“Moved by the Spirit” from a historian’s perspective

Note: This is the complete text of Prof. Modesto Sao-noy’s review about the Album of Religious and Communites “Moved by the Spirit” delivered during the book launch of the said publication on the occasion of the 21st founding anniversary of the Province of St. Ezekiel Moreno last November 28, 2019.

This is the title of a book that I had the pleasure of reviewing on invitation of the Province of St. Ezekiel Moreno of the Augustinian Recollects last November 28. The book was launched at the Provincialate of the Order in Quezon City to commemorate the 21st year of the foundation of the Province. Heretofore, the Recollects in the Philippines belonged to the Province of San Nicolas de Tolentino with houses, parishes, schools, formation institutes, hospitals and many other institutes of apostolic work all over the world.

After the decision in 1588 of the Augustinian Province of Castile, the Augustinian Recollects became a separate province to live a more austere life in 1602. The first Recollect missionaries came to the Philippines in 1606 and to Negros in 1626. They left ten years later after an exchange of mission territory but returned to Negros in 1848 and remained here since then.

The young Province of St. Ezekiel Moreno, however, has centuries of experience and missionary work that even today it has institutions and members in the continents of Europe, the Americas, Africa and the Pacific which includes missions to Guam, Marianas and Indonesia. The Philippines has the largest number of their institutions, understandably because of their long stay in this country.

Sadly, many in Negros today are unaware of the great contributions of the Order in our island. Certainly, their parishes and schools in Negros and those who have passed their doorways keep the Recollect name and spirit alive but for others they are just another of the several other religious congregations in Negros.

The Recollects have a special place in our history not only for their pastoral and missionary work but for several others beyond their convents. Of the 31 cities and towns on Occidental Negros, 29 were created by the Recollects or expanded by them. Even the other two, Salvador Benedicto and Hinoba-an were villages that sprung from the works of the Recollect missionaries.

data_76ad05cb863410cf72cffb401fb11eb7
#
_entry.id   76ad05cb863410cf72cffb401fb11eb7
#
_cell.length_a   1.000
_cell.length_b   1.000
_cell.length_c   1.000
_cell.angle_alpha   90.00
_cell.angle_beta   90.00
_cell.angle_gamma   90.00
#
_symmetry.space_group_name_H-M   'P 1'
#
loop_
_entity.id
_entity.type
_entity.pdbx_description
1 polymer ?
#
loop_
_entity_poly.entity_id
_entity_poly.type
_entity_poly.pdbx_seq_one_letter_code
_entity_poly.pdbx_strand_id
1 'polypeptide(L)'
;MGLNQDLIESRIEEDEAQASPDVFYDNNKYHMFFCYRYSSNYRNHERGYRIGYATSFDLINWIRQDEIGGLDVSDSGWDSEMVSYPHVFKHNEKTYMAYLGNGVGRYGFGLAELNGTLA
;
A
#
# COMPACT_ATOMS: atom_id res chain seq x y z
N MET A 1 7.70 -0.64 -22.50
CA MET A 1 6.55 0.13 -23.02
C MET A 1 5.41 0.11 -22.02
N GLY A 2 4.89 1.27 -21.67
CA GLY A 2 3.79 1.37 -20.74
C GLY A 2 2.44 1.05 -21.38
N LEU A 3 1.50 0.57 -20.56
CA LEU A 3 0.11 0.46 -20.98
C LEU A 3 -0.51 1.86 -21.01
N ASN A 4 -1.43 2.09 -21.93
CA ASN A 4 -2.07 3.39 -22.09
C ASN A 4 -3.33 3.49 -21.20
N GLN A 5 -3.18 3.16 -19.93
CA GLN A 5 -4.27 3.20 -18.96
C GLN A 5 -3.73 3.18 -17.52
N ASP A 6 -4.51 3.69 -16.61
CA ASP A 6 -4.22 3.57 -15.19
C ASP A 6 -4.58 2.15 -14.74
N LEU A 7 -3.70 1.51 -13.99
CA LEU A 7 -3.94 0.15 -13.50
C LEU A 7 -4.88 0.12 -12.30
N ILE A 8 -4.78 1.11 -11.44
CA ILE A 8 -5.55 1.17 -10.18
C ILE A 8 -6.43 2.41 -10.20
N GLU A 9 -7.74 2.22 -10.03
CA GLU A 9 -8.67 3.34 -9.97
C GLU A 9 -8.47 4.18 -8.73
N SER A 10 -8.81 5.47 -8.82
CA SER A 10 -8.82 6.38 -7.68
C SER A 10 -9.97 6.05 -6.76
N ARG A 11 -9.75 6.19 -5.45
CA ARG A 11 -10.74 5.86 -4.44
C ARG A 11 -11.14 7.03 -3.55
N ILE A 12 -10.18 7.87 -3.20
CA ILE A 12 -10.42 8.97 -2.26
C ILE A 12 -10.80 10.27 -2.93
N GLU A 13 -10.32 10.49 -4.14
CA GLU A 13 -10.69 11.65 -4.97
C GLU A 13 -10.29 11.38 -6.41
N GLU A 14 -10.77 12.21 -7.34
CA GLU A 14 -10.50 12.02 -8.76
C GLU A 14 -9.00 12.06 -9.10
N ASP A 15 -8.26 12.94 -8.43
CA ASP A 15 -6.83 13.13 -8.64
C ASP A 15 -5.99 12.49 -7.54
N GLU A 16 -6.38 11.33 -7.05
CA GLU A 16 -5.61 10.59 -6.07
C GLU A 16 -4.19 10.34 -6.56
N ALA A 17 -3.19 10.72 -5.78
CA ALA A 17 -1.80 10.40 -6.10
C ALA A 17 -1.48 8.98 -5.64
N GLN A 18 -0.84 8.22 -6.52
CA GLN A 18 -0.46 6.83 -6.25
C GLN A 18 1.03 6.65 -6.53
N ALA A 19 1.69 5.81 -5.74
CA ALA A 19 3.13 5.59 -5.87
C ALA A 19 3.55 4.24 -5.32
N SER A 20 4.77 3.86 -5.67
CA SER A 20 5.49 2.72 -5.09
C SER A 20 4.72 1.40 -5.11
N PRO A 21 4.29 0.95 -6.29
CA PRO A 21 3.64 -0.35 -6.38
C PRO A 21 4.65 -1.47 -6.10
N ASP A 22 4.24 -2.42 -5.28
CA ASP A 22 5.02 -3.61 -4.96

When they arrived in Negros there were only eight towns – the rest were villages or towns that were obliterated or reduced into sitios due to depopulation resulting from Muslim raids that persisted in this island until 1828. The Recollects reassembled, as it were, some of these towns, like Minuluan (now Talisay), Binalbagan and Tukgagwan (now E.B. Magalona) and created villages from scattered evacuees and settlers.

There were no formal schools then but Recollect convents that taught the Catholic faith included secular subjects as reading, writing, and Spanish. They taught agriculture and handicrafts including carpentry and masonry. They introduced many species and varieties of fruits and vegetables and root crops. Even the lowly root crop we call kamoteng kahoy was introducedIts name is tapioca which is native to South America where the Recollects would pass by on route from Spain to the Philippines.

Of course, the Spanish government and entrepreneurs had their hand in agricultural development as well. The point is that the Recollects did not keep still in their convents preaching but also initiated economic projects that benefitted their faithful.

The most palpable of their agricultural projects was the expansion of the sugarcane cultivation. When they arrived here in 1848, sugar was produced in small quantities. The records show we produced just about 3,000 bags. When the sinamay trade in Panay collapsed, the investors there turned their eyes to Negros for the cultivation of sugarcane. The Iloilo port that opened to international shipping in 1855 created a large demand for sugar for export to England. Investors mainly from the weakening sinamay industry shifted their money to Negros. This is where the Recollect missionaries came in.

The Spanish government had invited immigrants to Negros to develop the island’s wide swath of fertile lands “without owners”. The investors thus called on the parish priests, mainly Recollects (except for Bacolod and Silay as the Filipino priests refused to vacate) and sought their help to find suitable lands.

Fr. Fernando Cuenca of Minuluan who had traversed the island on a government mission knew where the best lands were. The Recollects’ role in the development of the sugar industry did not only involve siting the best lands but also helping improve production and processing.

Most Recollects left after the revolution but “moved by the Spirit” they never left but instead grew exponentially. Appropriately, the Philippines is now their base of evangelization.

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